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The ICMP specification [RFC0792] also defines the ICMP Source Quench The ICMP specification [RFC0792] also defines the ICMP Source Quench
message (type 4, code 0), which is meant to provide a mechanism for message (type 4, code 0), which is meant to provide a mechanism for
flow control and congestion control. flow control and congestion control.
[RFC1191] defines a mechanism called "Path MTU Discovery" (PMTUD), [RFC1191] defines a mechanism called "Path MTU Discovery" (PMTUD),
which makes use of ICMP error messages of type 3 (Destination which makes use of ICMP error messages of type 3 (Destination
Unreachable), code 4 (fragmentation needed and DF bit set) to allow Unreachable), code 4 (fragmentation needed and DF bit set) to allow
systems to determine the MTU of an arbitrary internet path. systems to determine the MTU of an arbitrary internet path.
Finally, [RFC4884] redefines selected ICMP messages to include an
extension structure and a length attribute, such that those ICMP
messages can carry additional information by encoding that
information in the extension structure.
Appendix D of [RFC4301] provides information about which ICMP error Appendix D of [RFC4301] provides information about which ICMP error
messages are produced by hosts, intermediate routers, or both. messages are produced by hosts, intermediate routers, or both.
2.1.2. ICMP for IP version 6 (ICMPv6) 2.1.2. ICMP for IP version 6 (ICMPv6)
[RFC4443] specifies the Internet Control Message Protocol (ICMPv6) to [RFC4443] specifies the Internet Control Message Protocol (ICMPv6) to
be used with the Internet Protocol version 6 (IPv6) [RFC2460]. be used with the Internet Protocol version 6 (IPv6) [RFC2460].
[RFC4443] defines the "Packet Too Big" (type 2, code 0) error [RFC4443] defines the "Packet Too Big" (type 2, code 0) error
message, that is analogous to the ICMP "fragmentation needed and DF message, that is analogous to the ICMP "fragmentation needed and DF
bit set" (type 3, code 4) error message. [RFC1981] defines the Path bit set" (type 3, code 4) error message. [RFC1981] defines the Path
MTU Discovery mechanism for IP Version 6, that makes use of these MTU Discovery mechanism for IP Version 6, that makes use of these
messages to determine the MTU of an arbitrary internet path. messages to determine the MTU of an arbitrary internet path.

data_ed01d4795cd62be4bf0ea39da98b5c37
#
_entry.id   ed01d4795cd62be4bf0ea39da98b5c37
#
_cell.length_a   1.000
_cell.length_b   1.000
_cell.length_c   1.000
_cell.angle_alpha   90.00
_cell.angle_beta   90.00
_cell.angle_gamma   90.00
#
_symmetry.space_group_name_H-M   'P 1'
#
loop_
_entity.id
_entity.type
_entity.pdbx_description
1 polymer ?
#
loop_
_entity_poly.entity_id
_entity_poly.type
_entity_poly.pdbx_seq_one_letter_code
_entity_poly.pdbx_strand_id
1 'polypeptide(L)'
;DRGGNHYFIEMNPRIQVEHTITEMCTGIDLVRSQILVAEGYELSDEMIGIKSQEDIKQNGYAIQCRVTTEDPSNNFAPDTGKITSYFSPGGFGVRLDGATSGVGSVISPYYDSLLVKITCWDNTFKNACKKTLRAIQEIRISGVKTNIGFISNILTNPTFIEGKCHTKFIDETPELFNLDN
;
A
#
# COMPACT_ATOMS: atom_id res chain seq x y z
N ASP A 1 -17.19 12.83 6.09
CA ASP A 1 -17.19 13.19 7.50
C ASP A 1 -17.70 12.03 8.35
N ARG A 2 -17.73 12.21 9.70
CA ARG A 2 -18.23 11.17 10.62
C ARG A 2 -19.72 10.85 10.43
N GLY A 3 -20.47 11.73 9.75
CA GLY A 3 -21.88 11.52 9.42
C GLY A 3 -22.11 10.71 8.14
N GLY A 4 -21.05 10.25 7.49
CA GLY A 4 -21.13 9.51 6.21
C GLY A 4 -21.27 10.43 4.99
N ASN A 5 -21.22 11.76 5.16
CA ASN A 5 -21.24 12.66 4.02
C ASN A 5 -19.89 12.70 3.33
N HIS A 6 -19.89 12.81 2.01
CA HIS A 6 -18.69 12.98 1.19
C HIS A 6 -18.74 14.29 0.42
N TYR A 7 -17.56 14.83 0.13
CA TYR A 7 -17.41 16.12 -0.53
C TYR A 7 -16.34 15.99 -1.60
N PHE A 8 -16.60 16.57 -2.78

Finally, [RFC4884] redefines selected ICMP messages to include an
extension structure and a length attribute, such that those ICMP
messages can carry additional information by encoding that
information in the extension structure.
Appendix D of [RFC4301] provides information about which ICMPv6 error Appendix D of [RFC4301] provides information about which ICMPv6 error
messages are produced by hosts, intermediate routers, or both. messages are produced by hosts, intermediate routers, or both.
2.2. Handling of ICMP error messages 2.2. Handling of ICMP error messages
The Host Requirements RFC [RFC1122] states in Section 4.2.3.9 that a The Host Requirements RFC [RFC1122] states in Section 4.2.3.9 that a
TCP MUST act on an ICMP error message passed up from the IP layer, TCP MUST act on an ICMP error message passed up from the IP layer,
directing it to the connection that elicited the error. directing it to the connection that triggered the error.
In order to allow ICMP messages to be demultiplexed by the receiving In order to allow ICMP messages to be demultiplexed by the receiving
system, part of the original packet that elicited the message is system, part of the original packet that triggered the message is
included in the payload of the ICMP error message. Thus, the included in the payload of the ICMP error message. Thus, the
receiving system can use that information to match the ICMP error to receiving system can use that information to match the ICMP error to
the transport protocol instance that elicited it. the transport protocol instance that triggered it.
Neither the Host Requirements RFC [RFC1122] nor the original TCP Neither the Host Requirements RFC [RFC1122] nor the original TCP
specification [RFC0793] recommend any validation checks on the specification [RFC0793] recommend any validation checks on the
received ICMP messages. Thus, as long as the ICMP payload contains received ICMP messages. Thus, as long as the ICMP payload contains
the information that identifies an existing communication instance, the information that identifies an existing communication instance,
it will be processed by the corresponding transport-protocol it will be processed by the corresponding transport-protocol
instance, and the corresponding action will be performed. instance, and the corresponding action will be performed.
Therefore, in the case of TCP, an attacker could send a crafted ICMP Therefore, in the case of TCP, an attacker could send a crafted ICMP